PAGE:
PHL Variable Insurance Company v. Helene Small Insurance Trust
MEMORANDUM OPINION re 28 MOTION to Dismiss Amended Counterclaims. Signed by Judge Richard G. Andrews on 11/1/2012. (nms)
IN THE UNITED STATES DISTRICT COURT
FOR THE DISTRICT OF DELAWARE
PHL VARIABLE INSURANCE
Civil Action No. 1:12-CV- 00312- RGA
THE HELENE SMALL INSURANCE
TRUST, by and through its trustee,
WILMINGTON SAVINGS FUND
Richard Douglas Heins, Esq., Ashby & Geddes, Wilmington, DE, Thomas F.A. Hetherington,
Esq., Jarrett E. Ganer, Esq., Edison, McDowell & Hetherington, LLP, Houston, TX, Attorneys
for the Plaintiff.
John E. James, Esq., David Ellis Moore, Esq., John Anderson Sensing, Esq., Potter, Anderson
& Corroon, LLP, Wilmington, DE, Attorneys for the Defendant.
Before the Court is Plaintiff PHL Variable Insurance Company's motion to dismiss the
counterclaims of Defendant The Helene Small Insurance Trust. (D.I. 28). For the reasons
discussed, PHL's motion will be granted.
PHL brought this declaratory judgment action against The Helene Small Insurance Trust
seeking to have an insurance policy issued by the Plaintiff to the Trust declared void for want of
an insurable interest. (D.I. 1). The Defendants have filed an amended answer with
counterclaims. (D.I. 23). The counterclaims sought a declaratory judgment (Count I) and alleged
breach of contract (Count II).
PHL contends that the counterclaim seeking a declaratory judgment is redundant and fails
to state a claim upon which relief can be granted. The Plaintiff also argues that the breach of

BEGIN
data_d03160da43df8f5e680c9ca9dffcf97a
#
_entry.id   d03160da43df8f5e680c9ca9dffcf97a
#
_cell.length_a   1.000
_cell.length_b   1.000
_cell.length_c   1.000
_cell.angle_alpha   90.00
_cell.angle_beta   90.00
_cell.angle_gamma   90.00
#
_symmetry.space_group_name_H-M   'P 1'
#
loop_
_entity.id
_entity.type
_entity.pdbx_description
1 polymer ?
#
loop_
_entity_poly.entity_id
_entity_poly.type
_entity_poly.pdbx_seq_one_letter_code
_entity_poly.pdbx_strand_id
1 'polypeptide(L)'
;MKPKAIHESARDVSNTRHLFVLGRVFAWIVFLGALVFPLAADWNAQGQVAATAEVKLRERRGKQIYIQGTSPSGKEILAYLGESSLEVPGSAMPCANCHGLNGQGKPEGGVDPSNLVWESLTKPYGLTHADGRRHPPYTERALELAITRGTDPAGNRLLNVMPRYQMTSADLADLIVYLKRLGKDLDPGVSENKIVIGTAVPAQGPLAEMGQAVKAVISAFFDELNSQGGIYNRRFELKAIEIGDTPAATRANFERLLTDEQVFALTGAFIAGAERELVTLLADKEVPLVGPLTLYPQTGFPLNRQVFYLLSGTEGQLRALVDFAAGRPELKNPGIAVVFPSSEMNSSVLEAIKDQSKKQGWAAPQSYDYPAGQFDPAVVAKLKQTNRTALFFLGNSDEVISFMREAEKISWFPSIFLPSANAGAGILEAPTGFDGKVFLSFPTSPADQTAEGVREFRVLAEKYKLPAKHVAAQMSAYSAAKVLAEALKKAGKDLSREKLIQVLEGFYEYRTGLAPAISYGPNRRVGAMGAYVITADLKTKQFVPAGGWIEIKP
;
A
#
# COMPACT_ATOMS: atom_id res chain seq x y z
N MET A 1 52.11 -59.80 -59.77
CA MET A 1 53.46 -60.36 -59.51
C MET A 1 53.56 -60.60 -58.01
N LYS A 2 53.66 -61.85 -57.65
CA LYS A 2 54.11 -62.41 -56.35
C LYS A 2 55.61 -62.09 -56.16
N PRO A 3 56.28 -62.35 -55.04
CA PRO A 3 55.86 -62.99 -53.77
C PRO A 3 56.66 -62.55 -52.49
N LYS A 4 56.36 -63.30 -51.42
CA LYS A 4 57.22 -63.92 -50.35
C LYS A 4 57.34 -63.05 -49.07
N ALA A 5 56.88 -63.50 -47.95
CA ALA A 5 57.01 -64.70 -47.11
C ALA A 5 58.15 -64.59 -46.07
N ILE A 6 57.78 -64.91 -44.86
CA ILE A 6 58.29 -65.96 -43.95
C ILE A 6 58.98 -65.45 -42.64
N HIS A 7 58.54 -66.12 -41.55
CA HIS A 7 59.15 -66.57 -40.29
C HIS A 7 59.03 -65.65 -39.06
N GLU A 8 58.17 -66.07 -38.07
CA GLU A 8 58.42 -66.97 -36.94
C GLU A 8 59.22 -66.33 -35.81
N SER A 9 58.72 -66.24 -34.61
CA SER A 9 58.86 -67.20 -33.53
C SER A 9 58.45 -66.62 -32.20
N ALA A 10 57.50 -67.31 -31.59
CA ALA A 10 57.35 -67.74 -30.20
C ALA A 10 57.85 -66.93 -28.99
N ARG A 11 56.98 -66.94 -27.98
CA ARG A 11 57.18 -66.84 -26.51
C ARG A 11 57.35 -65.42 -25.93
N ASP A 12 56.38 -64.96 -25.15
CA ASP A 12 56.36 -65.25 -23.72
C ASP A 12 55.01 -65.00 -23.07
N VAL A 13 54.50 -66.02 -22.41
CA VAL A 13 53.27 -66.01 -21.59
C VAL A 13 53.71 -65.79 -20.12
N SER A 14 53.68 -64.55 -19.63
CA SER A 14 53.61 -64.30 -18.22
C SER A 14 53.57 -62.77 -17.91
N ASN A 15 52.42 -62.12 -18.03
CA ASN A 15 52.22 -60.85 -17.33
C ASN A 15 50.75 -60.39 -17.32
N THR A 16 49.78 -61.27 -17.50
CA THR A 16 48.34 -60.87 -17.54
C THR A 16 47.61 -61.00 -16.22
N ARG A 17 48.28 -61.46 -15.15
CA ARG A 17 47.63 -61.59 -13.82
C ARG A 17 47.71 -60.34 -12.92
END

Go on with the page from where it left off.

contract claim should be dismissed for lack of subject matter jurisdiction. The Defendant
contends that the counterclaim for declaratory judgment is not merely the inverse of the claims
and that the Court should follow a course of restraint in dismissing the counterclaims. (D.I. 33,
p.18). While the Trust does not assert that the breach of contract counterclaim is compulsory, the
counterclaim for breach of contract alleges that the amount of damages is in excess of the
required $75,000 threshold to create diversity jurisdiction.
The issues before the court are whether the counterclaims should be dismissed pursuant
to Federal Rule of Civil Procedure 12(b)( 6) as redundant and whether the breach of contract
counterclaim satisfies jurisdictional requirements pursuant to 28 U.S.C. § 1332.
To survive a motion to dismiss pursuant to Federal Rule of Civil Procedure 12(b)(6), a
complaint must contain "enough facts to state a claim to relief that is plausible on its face." Bell
Atl. Corp. v. Twombly, 550 U.S. 544, 570 (2007). The Court should exercise restraint in
Considering the difficulty in determining whether a declaratory judgment counterclaim is
in fact redundant prior to trial, however, authorities suggest that a court should dismiss
such counterclaims only when there is no doubt that they will be rendered moot by
adjudication of the main action.
Principal Life Ins. Co. v. Lawrence Rucker 2007 Ins. Trust, 674 F.Supp.2d 562, 566 (D.Del.
2009). The resolution ofPHL's declaratory judgment claim will decide whether the policy in
dispute is null and void. In the event the policy is not found to be null and void, it will be
deemed valid. Likewise, PHL seeks to retain premiums paid by the Defendant and therefore
counterclaims seeking to have those premiums reimbursed will again be resolved by deciding the
original complaint. The relief sought by Defendant in this counterclaim is therefore redundant.
The contention that this counterclaim is seeking a broader declaratory judgment to insure PHL's
compliance upon adjudication is unnecessary as the Plaintiffhas conceded, "[PHL] will comply